China ranks after Iran as the country which exercises the most control over the Internet. Although it is a country with the largest number of Internet users, content has to pass through a multitude of filters before it reaches the regular population. The Great Firewall of China or the Golden Shield keeps internet in China under control.

The Great Firewall, as is evident from the name basically limits access to foreign websites and it was started in the late 1990s. The Golden Shield is a domestic subset of the Great Firewall, which basically sensors domestic content and it was set up in 1998 by the Ministry of Public Security. China uses a whole bag of tricks to ensure that the population is connected to the Internet, but at the same time the control is squarely in the hands of the Chinese regime.

China censors content that is critical of the government and over the years it has mastered methods which allow it to block certain URLs or pages containing a list of banned keywords, instead of blocking entire websites hosting objectionable content. Words such as “Tiannamen Square” for instance will not throw up results on Google. In fact if a user is searching only banned words on Google, he or she will be blocked for sometime from Google. Many Internet companies in China get a regular dossier of restricted keywords. Banning blogs critical of government policies is the norm in China. Pornography websites and even messaging apps have faced routine censorship in China.

Restricting access to foreign websites, has given rise of homegrown websites in China such as Sina Weibo which is as influential as Twitter, which lets users communicate freely. Being Chinese sites, the government is able to control and censor objectionable posts easily. Apart from the lakhs of people hired by the government to monitor content online, there are other who are allegedly paid by the Communist Party to post pro-government messages on social networks.

 

Cuba has government run Internet cafes which only give access to censored websites. Image: Wikipedia

Cuba has government run Internet cafes which only give access to censored websites. Image: Wikipedia

Cuba

Cuba may not have the same number of Internet users as say Iran or China, but it still has major censorship rules in place. According to 2013 estimates, only 25 per cent of Cubans have internet access. But majority of these internet users access the internet via government controlled Intranet which only has state-approved websites. Only 5 per cent of Cubans access open internet. The fact that all of the internet service providers are state-owned speaks volumes.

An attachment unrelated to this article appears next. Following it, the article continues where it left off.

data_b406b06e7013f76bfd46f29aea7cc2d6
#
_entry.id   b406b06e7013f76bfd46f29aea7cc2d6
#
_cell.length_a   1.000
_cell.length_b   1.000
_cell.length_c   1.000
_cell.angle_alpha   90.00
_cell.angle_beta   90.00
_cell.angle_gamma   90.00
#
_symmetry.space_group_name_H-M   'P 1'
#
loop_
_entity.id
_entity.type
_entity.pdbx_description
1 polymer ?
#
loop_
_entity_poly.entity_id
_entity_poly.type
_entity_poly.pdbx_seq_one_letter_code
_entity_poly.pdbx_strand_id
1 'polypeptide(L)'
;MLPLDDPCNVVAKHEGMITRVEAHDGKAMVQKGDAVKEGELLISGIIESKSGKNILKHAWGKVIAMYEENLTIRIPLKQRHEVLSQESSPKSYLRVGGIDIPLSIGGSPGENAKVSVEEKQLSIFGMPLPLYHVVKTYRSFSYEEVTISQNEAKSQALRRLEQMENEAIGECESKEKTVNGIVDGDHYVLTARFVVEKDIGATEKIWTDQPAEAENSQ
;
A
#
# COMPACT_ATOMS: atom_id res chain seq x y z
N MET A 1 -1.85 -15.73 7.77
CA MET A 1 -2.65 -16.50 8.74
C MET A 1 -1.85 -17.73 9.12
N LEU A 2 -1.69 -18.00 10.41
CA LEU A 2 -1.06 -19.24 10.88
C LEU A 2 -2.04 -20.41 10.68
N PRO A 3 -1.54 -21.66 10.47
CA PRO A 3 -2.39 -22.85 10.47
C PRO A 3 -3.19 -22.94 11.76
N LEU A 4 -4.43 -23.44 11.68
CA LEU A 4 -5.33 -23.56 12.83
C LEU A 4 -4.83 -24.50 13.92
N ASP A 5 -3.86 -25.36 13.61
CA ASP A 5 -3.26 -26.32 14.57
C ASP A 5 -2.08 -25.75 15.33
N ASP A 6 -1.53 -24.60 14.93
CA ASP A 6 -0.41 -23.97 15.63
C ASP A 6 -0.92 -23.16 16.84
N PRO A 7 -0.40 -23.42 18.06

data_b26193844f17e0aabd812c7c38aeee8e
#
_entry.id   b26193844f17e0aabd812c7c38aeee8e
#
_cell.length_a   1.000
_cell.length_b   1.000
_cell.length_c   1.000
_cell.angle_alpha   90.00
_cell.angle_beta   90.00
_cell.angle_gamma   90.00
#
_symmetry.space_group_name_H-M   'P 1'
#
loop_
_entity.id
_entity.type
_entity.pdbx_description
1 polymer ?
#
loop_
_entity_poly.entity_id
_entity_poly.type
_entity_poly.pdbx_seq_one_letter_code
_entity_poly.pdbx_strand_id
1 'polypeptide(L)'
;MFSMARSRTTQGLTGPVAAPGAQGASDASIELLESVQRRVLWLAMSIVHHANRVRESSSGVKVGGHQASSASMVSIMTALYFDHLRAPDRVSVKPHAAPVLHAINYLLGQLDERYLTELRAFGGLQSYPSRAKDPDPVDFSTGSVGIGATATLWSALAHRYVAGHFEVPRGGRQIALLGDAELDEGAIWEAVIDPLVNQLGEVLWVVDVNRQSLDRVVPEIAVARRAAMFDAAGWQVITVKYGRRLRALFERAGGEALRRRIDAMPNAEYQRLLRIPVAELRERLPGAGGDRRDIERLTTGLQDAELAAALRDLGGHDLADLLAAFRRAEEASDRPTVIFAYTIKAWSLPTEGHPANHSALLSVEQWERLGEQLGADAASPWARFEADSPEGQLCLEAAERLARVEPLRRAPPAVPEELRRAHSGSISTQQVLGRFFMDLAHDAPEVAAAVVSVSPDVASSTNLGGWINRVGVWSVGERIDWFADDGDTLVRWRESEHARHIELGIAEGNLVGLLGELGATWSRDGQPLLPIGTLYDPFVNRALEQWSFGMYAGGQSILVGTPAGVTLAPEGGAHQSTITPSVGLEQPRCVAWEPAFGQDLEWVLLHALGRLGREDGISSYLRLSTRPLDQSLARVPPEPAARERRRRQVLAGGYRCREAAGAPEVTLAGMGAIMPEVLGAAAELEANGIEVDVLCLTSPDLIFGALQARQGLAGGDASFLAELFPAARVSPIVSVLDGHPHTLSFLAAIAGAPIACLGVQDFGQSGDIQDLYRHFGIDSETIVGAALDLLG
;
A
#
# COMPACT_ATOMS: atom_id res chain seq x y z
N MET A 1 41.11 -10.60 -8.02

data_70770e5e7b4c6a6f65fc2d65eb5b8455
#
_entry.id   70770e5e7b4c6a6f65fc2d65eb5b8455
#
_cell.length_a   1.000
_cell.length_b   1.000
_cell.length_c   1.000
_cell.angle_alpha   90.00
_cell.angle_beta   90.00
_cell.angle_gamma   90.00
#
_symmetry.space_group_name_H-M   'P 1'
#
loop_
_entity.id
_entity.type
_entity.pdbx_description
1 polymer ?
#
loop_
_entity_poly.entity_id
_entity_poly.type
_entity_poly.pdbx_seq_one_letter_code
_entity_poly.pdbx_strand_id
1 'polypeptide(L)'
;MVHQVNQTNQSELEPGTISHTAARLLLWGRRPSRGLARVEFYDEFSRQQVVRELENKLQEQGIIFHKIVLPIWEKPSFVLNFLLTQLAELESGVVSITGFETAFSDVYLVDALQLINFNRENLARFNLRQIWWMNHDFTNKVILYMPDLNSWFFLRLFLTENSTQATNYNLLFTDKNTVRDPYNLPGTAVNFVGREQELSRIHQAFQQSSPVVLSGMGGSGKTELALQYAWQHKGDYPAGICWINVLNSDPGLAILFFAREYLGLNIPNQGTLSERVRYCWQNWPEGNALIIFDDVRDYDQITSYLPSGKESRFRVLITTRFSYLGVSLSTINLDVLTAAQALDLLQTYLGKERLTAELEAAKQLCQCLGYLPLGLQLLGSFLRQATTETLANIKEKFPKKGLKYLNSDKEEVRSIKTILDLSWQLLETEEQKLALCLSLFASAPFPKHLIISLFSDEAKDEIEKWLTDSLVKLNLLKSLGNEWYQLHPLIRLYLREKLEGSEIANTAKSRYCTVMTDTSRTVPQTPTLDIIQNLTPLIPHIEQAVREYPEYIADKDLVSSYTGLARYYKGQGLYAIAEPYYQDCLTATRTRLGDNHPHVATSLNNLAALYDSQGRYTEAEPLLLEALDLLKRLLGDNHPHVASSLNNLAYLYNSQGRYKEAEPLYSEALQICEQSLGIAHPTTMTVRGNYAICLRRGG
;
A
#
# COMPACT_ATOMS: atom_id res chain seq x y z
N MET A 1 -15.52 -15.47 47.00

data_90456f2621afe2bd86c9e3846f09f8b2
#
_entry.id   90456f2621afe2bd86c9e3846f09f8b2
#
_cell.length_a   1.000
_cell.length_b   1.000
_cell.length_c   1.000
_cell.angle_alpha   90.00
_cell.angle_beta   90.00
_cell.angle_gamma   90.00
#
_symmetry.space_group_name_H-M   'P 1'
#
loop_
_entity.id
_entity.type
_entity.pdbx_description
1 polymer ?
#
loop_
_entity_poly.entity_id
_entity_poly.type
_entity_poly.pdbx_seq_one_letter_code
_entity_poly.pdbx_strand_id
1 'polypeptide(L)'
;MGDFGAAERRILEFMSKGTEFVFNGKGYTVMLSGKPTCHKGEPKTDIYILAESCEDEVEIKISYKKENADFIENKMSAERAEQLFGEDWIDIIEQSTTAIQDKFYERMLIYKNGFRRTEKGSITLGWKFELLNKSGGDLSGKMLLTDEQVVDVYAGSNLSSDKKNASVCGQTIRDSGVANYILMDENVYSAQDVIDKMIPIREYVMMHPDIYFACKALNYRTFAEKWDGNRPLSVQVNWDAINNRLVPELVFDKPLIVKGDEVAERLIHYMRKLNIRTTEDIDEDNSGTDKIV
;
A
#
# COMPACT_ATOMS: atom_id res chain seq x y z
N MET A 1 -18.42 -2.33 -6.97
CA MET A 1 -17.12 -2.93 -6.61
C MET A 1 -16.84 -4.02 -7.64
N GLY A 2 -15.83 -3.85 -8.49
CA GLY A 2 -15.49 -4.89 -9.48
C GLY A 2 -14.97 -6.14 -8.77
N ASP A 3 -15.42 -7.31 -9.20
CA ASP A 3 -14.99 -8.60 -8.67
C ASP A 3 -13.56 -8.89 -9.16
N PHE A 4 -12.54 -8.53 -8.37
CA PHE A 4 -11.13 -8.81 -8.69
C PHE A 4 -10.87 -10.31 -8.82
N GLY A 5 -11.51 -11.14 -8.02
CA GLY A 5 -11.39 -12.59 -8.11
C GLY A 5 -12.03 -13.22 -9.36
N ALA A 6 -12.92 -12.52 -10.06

Accessing internet from home for majority of the population is unheard of. Only those who can afford it can access the internet from home. This includes government officials, doctors, engineers, Cuban govt approved journalists and so on. Rest of the population accesses it via government run cyber cafes which charge a prohibitive hourly rate. Cubans have to provide an ID to use the internet, so there is not question of anonymous internet use either. Internet speeds are slow in most places. And uploading of content can only be done by pro-government users.

Facebook and Twitter are accessible but not YouTube. Unlike China, Cuba does not have smart filters in place. Limited access and government run cafes take care of most of the censorship. Bloggers who post anti-regime content are routinely screened and may face severe punishment. But like China, there are government appointed individuals whose job it is to promote the regime's propoganda. There were even attempts to make a Cuban version of Facebook, called Red SocialThe regime even has its own version of Wikipedia.

 

Looking at the these three nations which top Internet censorship lists year on year, it is safe to say that Internet use in India is still relatively free from government control. But the latest meeting which is proposing web filters in India, things may just get bad. All we can do is wait and watch how the censorship drama plays out in our country and how involved will the citizens will be in the final drafting of guidelines.